- Class-A designs are simpler than other classes; for example class -AB and -B designs require two connected devices in the circuit (push–pull output), each to handle one half of the waveform; class A can use a single device (single-ended).
- The amplifying element is biased so the device is always conducting, the quiescent (small-signal) collector current (for transistors; drain current for FETs or anode/plate current for vacuum tubes) is close to the most linear portion of its transconductance curve.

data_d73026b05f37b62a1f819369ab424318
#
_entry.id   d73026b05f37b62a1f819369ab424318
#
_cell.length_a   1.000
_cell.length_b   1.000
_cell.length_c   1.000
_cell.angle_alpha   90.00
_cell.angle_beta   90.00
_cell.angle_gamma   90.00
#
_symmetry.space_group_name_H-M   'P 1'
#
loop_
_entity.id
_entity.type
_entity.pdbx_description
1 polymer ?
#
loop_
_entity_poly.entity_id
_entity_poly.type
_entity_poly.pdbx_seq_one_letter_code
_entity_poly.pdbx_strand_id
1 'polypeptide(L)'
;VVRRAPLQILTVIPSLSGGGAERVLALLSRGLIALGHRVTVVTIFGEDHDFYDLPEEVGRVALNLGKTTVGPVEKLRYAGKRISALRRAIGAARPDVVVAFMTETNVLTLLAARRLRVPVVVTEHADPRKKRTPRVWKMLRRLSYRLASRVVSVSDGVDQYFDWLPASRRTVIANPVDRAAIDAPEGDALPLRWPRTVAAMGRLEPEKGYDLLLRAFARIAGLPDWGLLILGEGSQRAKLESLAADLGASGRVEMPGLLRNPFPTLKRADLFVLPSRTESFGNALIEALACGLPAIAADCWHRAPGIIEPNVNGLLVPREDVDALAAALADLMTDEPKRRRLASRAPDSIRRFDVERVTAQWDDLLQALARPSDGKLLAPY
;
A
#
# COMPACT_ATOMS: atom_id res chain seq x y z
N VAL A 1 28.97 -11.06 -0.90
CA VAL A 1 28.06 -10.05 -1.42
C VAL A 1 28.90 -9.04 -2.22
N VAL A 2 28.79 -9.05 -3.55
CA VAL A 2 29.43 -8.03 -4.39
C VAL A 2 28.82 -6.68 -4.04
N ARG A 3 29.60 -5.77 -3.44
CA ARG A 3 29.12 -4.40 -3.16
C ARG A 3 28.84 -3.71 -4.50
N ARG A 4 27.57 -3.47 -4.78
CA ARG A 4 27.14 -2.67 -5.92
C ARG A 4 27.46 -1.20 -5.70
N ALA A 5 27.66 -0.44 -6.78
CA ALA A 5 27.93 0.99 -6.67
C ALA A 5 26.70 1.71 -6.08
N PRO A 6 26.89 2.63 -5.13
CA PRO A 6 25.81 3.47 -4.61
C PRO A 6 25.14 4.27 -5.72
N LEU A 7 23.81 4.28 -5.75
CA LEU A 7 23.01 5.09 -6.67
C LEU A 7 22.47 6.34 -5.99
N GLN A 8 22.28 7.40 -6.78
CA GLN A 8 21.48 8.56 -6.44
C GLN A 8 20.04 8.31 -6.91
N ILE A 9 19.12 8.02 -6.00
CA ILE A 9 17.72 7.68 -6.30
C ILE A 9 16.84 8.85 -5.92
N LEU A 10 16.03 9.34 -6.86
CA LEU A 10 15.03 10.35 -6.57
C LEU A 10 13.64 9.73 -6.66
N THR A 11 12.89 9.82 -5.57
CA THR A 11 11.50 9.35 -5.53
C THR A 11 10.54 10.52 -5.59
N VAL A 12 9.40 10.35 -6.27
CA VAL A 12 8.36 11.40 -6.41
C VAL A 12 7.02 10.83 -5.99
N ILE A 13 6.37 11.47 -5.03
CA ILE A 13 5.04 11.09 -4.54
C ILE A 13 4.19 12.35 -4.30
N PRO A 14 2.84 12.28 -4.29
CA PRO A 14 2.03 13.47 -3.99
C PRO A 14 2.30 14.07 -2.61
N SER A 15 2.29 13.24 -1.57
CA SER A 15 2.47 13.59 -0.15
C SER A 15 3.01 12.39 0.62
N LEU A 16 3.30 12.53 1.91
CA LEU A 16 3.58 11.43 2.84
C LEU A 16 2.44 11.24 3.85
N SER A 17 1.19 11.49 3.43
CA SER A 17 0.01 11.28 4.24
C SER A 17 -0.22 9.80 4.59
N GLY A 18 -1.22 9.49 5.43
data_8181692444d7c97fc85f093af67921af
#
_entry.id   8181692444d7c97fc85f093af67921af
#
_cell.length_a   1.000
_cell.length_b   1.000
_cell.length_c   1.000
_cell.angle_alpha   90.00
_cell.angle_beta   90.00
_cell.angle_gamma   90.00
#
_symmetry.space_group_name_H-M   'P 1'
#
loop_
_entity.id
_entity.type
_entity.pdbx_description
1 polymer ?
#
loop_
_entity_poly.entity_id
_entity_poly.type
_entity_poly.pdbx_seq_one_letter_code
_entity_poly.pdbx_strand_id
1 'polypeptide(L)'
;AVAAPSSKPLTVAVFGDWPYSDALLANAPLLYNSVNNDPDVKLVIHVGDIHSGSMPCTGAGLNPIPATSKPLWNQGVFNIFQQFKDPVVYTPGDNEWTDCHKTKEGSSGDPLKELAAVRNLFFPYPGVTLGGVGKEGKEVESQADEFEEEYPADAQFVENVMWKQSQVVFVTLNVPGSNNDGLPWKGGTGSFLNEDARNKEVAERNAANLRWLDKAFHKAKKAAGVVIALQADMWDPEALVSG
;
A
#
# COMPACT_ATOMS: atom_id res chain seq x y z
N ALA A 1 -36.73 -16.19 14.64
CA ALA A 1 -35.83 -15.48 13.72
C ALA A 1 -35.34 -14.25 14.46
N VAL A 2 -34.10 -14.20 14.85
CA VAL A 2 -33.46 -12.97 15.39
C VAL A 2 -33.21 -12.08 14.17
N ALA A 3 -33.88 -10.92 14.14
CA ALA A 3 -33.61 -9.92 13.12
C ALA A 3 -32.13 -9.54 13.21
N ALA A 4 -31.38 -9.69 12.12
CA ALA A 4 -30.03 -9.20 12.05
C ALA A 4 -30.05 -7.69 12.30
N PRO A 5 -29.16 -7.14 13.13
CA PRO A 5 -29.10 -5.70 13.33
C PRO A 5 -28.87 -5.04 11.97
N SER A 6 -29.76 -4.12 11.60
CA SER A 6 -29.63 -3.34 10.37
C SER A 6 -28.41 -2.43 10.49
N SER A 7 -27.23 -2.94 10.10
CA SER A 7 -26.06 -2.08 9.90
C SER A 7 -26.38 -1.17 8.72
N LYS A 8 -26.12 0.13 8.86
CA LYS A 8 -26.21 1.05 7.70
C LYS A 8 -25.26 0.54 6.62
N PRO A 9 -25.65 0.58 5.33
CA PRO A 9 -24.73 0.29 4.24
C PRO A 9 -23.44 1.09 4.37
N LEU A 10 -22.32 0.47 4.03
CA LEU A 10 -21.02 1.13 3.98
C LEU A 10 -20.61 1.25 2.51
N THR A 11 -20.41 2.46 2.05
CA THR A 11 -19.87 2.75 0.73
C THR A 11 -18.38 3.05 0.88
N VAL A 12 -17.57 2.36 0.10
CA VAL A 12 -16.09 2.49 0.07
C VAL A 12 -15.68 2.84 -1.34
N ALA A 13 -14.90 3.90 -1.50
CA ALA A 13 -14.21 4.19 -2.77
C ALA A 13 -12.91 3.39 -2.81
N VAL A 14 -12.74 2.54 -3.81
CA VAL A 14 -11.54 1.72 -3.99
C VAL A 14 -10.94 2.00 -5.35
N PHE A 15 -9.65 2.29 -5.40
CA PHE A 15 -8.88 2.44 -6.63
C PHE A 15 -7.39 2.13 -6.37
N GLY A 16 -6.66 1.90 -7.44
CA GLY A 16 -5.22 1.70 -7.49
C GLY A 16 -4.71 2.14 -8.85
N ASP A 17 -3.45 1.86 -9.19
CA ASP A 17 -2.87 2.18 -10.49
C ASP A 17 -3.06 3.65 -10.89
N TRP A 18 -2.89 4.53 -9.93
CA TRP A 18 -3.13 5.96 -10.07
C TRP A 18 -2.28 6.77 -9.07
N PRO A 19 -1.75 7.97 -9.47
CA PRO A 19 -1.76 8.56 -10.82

- Because the device is never 'off' there is no "turn on" time, no problems with charge storage, and generally better high frequency performance and feedback loop stability (and usually fewer high-order harmonics).
- The point at which the device comes closest to being 'off' is not at 'zero signal', so the problems of crossover distortion associated with class-AB and -B designs is avoided.
- Best for low signal levels of radio receivers due to low distortion.